Note that Permitted Development rights have been changed for householders on 1st October 2008 and your work may not require consent (but check carefully, preferably with the Planning Authority who now may ask for a paid application to confirm that you did not need to apply - strange I know but useful if you come to sell later).

    Don't forget to allow several hundred pounds at least for a bat survey, which is the most likely requirement for an ecological survey (in 4 out of 5 applications I deal with). There are potential surveys for many other creatures and even trees, not to mention flood risk and proximity to rivers (has your nearby beck/stream been 'enmained' and become technically a river with much greater need for consultation and prevention of pollution from your building work?) but the bat survey is now very commonly requested.

    When you reach the working drawings stage a Building Regulations application will need to be made to the local authority (assuming the work involves structural work or drainage - always check as currently [June 2014] some re-roofing, replacing windows, some home electrical work and even re-plastering or re-rendering external walls may come under Building Regulations) - local authorities are South Lakeland DC, Copeland DC, Eden DC, Allerdale DC (see Planning/Building Inspector - who does what page)- it is a bit complex to explain here but even a modest extension will likely attract a fee of several hundred pounds.

    You should also allow a few hundred pounds (for a modest alteration/extension) just in case certified calculations for an element of structure (commonly steel beams) from a consultant Engineer are requested by Building Control. Your Architect may recommend an Engineer but it is a client appointment.
    (Quantity Surveyors are useful appointments - specialists in costing and scheduling - especially useful where work is going out to tender - but I seldom see them on small works these days unless there are special requirements such as when a Lottery application is being made.)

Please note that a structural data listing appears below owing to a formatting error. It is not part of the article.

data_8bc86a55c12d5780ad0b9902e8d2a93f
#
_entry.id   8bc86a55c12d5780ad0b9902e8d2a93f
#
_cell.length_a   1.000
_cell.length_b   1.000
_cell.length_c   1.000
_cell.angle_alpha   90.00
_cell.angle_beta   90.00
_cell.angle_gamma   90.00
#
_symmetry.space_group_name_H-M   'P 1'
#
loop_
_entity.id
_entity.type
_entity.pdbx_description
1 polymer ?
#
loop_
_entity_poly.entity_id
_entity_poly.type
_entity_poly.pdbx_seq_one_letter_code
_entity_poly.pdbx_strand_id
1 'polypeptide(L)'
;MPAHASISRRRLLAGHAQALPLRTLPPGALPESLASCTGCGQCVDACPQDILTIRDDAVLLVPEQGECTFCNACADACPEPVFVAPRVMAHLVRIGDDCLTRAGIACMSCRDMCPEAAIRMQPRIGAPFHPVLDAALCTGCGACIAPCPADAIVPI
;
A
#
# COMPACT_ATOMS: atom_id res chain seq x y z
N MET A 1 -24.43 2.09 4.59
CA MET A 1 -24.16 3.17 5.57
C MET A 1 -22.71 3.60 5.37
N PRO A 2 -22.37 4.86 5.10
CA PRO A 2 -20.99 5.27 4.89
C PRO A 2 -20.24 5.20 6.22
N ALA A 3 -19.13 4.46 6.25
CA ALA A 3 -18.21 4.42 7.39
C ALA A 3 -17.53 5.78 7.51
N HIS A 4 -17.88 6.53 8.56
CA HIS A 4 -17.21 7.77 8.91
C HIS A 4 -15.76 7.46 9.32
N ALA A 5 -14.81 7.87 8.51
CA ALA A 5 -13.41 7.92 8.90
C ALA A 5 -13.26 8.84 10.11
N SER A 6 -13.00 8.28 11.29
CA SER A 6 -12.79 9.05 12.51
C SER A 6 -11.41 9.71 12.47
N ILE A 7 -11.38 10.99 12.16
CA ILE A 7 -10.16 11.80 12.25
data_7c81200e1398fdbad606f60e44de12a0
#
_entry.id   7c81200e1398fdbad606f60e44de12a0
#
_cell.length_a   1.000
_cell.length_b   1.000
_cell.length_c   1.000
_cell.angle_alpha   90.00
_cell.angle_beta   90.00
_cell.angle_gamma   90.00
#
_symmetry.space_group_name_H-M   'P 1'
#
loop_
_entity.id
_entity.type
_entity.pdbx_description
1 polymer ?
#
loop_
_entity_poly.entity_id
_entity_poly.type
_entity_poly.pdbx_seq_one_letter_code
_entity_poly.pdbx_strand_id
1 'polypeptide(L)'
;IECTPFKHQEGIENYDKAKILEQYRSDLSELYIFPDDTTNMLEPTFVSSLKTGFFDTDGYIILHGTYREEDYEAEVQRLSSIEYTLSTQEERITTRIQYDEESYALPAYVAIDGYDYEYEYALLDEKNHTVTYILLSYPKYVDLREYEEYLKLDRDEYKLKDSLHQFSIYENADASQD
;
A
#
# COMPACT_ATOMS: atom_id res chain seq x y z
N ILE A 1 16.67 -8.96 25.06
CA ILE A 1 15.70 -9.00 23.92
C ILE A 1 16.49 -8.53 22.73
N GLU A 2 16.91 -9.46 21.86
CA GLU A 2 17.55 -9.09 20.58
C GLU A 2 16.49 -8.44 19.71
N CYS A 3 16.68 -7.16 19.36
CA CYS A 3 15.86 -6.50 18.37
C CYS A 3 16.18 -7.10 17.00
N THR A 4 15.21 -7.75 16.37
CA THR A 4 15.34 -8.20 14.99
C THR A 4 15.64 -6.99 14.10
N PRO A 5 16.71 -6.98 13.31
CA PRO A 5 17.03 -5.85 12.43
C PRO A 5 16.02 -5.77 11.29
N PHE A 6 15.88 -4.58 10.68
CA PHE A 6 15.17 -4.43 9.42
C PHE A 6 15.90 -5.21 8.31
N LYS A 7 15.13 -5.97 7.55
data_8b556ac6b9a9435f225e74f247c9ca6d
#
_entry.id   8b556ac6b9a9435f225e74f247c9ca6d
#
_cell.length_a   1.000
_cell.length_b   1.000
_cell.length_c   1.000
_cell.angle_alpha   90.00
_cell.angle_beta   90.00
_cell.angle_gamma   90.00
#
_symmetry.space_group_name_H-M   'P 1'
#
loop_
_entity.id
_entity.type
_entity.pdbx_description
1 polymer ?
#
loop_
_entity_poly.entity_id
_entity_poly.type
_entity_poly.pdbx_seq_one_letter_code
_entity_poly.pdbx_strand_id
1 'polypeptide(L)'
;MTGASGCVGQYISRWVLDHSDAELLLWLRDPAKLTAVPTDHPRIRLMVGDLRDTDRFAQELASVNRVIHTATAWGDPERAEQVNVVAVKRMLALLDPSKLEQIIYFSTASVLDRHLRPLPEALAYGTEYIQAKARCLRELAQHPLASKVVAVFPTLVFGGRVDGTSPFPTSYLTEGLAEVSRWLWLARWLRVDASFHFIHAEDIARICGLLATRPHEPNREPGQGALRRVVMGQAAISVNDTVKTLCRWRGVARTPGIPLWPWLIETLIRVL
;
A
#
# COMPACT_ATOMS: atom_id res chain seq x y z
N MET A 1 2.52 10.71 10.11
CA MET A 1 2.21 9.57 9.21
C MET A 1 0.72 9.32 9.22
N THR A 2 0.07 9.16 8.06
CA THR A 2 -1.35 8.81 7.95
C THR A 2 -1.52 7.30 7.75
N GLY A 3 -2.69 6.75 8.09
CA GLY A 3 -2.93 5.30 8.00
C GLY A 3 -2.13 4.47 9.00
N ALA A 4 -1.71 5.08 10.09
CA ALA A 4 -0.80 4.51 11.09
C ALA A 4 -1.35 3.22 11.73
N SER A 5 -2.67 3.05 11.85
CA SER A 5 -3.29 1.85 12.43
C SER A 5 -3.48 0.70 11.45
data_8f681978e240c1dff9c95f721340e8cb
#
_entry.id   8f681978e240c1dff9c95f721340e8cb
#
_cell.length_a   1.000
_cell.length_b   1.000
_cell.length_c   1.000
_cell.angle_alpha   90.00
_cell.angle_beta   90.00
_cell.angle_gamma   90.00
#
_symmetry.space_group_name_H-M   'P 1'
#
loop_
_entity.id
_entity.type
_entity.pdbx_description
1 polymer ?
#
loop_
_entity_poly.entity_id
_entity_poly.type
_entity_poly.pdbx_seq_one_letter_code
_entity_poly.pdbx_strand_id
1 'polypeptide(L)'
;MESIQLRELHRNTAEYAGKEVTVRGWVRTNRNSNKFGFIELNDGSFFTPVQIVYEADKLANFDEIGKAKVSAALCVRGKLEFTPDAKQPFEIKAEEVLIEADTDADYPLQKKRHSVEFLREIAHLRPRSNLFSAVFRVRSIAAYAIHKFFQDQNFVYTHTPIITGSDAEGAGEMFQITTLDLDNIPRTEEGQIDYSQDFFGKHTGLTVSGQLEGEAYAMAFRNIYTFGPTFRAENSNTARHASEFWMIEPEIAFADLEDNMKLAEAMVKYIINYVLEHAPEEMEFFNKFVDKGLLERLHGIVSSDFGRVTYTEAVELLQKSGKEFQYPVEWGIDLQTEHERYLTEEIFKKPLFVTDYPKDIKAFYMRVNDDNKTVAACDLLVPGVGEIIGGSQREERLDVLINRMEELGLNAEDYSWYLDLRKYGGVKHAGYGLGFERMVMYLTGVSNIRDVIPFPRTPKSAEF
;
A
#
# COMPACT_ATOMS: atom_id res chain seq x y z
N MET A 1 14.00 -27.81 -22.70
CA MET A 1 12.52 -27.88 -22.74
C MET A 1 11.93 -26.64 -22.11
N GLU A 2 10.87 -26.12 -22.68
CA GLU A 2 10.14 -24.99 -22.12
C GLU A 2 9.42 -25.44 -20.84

If CDM is involved (the more onerous duties are for anything in pursuit of a business, but check as letting a holiday cottage is probably a business use, certainly if you pay business rates) then there will also be fees for a CDM Co-ordinator - there are one or two I recommend locally and will give an estimate. The government has indicated the system will be changed soon [June 2014] but we await details.

    The Party Wall Act may bring in surveyors as well if you are on a tight site.

    That's it really for domestic/small commercial work... unless you need a new water supply (usually over £1k plus any digging and water supplies need to have 750 mm (2'6") cover for frost protection), an electricity supply (anybody's guess! they will quote) or a gas supply (ditto).

    Going back to point a) Organising all this is best left to the Architect - but if you like spending hours on the telephone he/she will happily let you do it instead!... although Contractor's are less happy about it since it makes life a lot easier if there is one point of contact for paperwork, contact details and project information.
  • Lastly - remember VAT - currently 20% [June 2014].
    Builders and Architects always discuss costs excluding VAT but should point it out to domestic clients (businesses can often claim VAT back).
    Note that while there are some exemptions to VAT listed below - professional fees are always standard rated - currently 20% - unless the Architect is not VAT registered.

    VAT Exempt or reduced rate?...
    A helpful Customs guide on reduced rate and exemptions for types of construction is available for download here

    Works to provide disabled access to premises may also be zero-rated but again, check the latest details with a VAT office.
    One of the reasons that there is so much confusion is that the Chancellor may announce a scheme in the budget - but before implementation changes to the detail are made.

    Ultimately it is the builder or tradesmen that you, the client, have to convince if you feel a reduced rate or zero-rating of VAT for your project is justified. This can take more effort than you might think.
    On listed building work to residential or charitable properties where you are seeking zero-rating, it is a good idea to give each trade a copy of the listed building consent, and on reduced rate work such as conversion of non-residential building into residential use (e.g. a barn conversion), a copy of the planning permission to prove that the resulting dwellings will be full residential use and not just an extension.